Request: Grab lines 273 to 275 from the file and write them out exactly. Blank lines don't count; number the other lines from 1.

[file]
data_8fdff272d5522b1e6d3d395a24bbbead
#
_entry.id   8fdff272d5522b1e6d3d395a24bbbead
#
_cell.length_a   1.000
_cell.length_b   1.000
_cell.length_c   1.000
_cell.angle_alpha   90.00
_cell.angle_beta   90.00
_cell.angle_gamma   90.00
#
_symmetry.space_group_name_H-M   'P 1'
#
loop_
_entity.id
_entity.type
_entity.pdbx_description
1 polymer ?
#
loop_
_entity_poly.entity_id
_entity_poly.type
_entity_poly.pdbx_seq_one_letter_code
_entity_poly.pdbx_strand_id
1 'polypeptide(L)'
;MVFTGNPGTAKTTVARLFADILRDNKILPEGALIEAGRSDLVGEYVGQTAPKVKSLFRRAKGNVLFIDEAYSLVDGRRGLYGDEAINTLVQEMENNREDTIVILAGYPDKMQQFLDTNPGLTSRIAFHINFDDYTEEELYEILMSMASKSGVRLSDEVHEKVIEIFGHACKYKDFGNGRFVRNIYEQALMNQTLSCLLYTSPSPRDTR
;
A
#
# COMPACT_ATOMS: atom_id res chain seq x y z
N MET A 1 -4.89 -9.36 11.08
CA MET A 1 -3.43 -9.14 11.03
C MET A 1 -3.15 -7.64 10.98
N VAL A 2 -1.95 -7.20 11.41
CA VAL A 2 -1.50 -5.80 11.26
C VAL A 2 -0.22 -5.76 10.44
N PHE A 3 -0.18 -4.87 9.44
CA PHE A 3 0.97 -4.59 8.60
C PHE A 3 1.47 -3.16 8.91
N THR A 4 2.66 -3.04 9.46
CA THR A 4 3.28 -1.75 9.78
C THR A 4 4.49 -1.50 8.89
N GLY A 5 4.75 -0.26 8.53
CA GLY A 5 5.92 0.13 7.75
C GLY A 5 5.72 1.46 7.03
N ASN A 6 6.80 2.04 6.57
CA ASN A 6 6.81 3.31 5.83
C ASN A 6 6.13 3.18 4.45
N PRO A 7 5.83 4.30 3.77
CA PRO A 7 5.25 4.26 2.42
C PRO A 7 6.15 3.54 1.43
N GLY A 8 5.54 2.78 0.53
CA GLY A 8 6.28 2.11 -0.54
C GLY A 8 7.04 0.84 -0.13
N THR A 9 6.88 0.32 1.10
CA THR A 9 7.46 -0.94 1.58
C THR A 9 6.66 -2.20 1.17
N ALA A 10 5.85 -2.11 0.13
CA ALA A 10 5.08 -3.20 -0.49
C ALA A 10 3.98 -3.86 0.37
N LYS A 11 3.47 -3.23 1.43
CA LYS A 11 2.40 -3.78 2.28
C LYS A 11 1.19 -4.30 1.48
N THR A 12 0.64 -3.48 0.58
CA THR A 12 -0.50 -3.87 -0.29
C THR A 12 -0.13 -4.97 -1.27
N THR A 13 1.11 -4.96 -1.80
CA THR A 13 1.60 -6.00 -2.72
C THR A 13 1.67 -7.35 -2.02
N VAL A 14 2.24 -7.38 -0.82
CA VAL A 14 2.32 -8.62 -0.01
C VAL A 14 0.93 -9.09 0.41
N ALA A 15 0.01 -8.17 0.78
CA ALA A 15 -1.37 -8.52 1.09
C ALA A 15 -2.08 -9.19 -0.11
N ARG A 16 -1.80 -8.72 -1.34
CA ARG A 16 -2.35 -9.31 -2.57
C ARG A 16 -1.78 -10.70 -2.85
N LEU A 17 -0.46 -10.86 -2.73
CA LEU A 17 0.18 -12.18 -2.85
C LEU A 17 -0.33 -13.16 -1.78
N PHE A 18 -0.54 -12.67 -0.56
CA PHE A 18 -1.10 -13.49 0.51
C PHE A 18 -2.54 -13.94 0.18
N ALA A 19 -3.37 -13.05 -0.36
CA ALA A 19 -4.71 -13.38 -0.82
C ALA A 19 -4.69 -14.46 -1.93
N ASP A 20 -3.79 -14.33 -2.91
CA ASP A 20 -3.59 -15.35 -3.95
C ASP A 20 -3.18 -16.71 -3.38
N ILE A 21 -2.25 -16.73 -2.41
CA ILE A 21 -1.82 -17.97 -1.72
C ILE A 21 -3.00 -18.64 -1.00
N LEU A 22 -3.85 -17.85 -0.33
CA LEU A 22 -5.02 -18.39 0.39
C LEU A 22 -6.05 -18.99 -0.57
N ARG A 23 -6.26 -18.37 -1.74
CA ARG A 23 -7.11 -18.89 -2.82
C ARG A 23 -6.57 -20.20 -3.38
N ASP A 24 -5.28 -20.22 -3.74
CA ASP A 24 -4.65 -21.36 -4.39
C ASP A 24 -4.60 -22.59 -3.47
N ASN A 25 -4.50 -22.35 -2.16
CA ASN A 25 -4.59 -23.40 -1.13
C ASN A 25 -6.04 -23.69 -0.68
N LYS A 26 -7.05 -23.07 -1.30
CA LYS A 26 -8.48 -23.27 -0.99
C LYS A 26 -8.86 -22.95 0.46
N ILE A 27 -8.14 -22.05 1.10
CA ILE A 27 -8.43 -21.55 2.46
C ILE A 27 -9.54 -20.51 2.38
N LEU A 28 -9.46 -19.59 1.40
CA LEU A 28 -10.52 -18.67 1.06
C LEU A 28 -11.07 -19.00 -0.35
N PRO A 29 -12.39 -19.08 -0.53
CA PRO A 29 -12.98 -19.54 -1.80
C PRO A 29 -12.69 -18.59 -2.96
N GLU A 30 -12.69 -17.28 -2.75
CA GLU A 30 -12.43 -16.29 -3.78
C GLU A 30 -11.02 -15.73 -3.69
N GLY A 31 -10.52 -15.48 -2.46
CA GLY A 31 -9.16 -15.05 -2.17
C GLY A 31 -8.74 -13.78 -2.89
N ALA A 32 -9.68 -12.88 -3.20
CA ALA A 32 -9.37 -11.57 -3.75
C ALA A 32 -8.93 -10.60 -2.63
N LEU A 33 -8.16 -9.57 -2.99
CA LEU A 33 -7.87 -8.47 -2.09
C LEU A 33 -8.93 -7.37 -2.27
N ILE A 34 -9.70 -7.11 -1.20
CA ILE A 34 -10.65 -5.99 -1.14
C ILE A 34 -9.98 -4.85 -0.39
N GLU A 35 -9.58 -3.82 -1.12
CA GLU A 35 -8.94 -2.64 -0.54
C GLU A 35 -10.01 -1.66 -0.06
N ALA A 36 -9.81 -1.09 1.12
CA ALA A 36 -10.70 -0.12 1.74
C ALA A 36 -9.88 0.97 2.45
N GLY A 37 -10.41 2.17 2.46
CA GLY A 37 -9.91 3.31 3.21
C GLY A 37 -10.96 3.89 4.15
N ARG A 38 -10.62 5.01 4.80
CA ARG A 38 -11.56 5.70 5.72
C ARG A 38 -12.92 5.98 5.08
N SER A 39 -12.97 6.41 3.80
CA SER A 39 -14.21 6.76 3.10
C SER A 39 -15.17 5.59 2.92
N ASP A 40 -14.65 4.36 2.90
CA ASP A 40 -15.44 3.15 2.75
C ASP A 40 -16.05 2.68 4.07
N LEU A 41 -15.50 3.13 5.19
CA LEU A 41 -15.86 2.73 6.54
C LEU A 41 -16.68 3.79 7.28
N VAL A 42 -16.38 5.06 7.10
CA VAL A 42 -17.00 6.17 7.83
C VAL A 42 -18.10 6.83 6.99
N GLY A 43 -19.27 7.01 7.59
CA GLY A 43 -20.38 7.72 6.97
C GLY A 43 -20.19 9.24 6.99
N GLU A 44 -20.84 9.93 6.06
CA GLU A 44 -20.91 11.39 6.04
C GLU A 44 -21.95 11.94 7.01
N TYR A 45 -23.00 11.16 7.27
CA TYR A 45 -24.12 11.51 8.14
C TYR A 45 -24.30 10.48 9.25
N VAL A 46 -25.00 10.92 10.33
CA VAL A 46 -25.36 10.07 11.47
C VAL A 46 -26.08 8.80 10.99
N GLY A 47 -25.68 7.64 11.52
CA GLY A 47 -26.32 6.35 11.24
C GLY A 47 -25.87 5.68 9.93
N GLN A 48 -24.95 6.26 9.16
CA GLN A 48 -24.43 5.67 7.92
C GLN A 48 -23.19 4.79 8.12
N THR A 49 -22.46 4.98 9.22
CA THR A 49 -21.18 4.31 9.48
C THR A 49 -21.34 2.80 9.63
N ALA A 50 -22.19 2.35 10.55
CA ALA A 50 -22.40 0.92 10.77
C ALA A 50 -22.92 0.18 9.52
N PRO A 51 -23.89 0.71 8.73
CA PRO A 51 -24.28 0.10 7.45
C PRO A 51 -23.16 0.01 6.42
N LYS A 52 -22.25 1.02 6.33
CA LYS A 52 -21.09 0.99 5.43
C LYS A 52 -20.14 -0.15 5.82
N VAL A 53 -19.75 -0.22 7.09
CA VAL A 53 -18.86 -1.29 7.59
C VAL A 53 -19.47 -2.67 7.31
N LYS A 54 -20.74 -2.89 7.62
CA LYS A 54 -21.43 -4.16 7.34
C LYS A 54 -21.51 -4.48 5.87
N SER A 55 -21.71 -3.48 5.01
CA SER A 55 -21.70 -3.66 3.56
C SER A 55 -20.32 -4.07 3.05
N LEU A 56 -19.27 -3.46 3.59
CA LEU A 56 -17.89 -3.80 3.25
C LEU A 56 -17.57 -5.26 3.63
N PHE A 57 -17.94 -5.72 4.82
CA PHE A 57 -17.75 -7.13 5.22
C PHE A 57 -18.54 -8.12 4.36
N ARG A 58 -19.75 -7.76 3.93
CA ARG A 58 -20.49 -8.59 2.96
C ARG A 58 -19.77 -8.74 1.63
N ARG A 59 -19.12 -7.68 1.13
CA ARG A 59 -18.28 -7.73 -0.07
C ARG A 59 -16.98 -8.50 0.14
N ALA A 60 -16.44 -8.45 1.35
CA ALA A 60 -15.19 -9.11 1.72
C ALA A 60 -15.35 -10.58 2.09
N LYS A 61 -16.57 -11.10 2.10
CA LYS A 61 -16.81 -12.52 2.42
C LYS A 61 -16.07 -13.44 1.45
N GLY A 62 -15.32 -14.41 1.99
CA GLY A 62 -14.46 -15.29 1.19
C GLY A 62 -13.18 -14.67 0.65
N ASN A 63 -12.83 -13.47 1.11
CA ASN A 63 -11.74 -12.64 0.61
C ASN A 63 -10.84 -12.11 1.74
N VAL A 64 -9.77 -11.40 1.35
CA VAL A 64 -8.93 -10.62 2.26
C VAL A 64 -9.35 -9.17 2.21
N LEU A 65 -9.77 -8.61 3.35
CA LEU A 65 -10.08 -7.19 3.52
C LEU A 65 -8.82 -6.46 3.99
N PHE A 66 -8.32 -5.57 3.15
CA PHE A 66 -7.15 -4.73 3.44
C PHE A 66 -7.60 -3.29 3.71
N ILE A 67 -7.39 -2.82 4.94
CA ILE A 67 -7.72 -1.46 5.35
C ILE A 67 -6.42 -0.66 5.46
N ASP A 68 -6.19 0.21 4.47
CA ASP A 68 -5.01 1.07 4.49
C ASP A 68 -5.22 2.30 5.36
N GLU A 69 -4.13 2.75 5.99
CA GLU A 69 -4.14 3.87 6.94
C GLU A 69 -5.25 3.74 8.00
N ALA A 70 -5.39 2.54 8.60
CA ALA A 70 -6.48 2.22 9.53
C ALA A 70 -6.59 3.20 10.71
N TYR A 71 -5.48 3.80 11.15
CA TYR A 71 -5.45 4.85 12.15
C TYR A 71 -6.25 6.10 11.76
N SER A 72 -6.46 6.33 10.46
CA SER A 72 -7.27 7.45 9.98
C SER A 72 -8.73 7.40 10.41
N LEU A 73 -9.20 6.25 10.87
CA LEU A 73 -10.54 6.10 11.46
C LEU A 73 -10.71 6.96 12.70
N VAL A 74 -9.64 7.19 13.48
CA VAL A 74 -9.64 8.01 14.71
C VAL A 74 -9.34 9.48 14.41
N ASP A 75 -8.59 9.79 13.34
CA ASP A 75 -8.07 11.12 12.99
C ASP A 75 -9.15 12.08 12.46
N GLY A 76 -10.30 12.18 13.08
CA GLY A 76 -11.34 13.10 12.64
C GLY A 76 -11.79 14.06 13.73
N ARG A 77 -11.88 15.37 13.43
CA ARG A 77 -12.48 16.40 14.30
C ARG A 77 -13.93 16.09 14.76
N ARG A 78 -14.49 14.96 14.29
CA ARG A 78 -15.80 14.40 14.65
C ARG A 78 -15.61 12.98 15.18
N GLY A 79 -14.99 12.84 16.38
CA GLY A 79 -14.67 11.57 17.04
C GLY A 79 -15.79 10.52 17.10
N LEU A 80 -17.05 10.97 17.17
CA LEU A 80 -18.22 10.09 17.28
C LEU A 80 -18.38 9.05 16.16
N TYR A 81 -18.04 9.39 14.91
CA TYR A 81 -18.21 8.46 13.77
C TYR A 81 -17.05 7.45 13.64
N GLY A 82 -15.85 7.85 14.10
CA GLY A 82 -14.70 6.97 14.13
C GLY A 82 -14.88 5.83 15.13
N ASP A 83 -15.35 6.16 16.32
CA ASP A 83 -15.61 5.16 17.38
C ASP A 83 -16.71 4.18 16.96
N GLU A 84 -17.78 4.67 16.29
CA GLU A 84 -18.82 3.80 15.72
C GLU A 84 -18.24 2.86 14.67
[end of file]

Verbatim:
C TYR A 81 -17.05 7.45 13.64
N GLY A 82 -15.85 7.85 14.10
CA GLY A 82 -14.70 6.97 14.13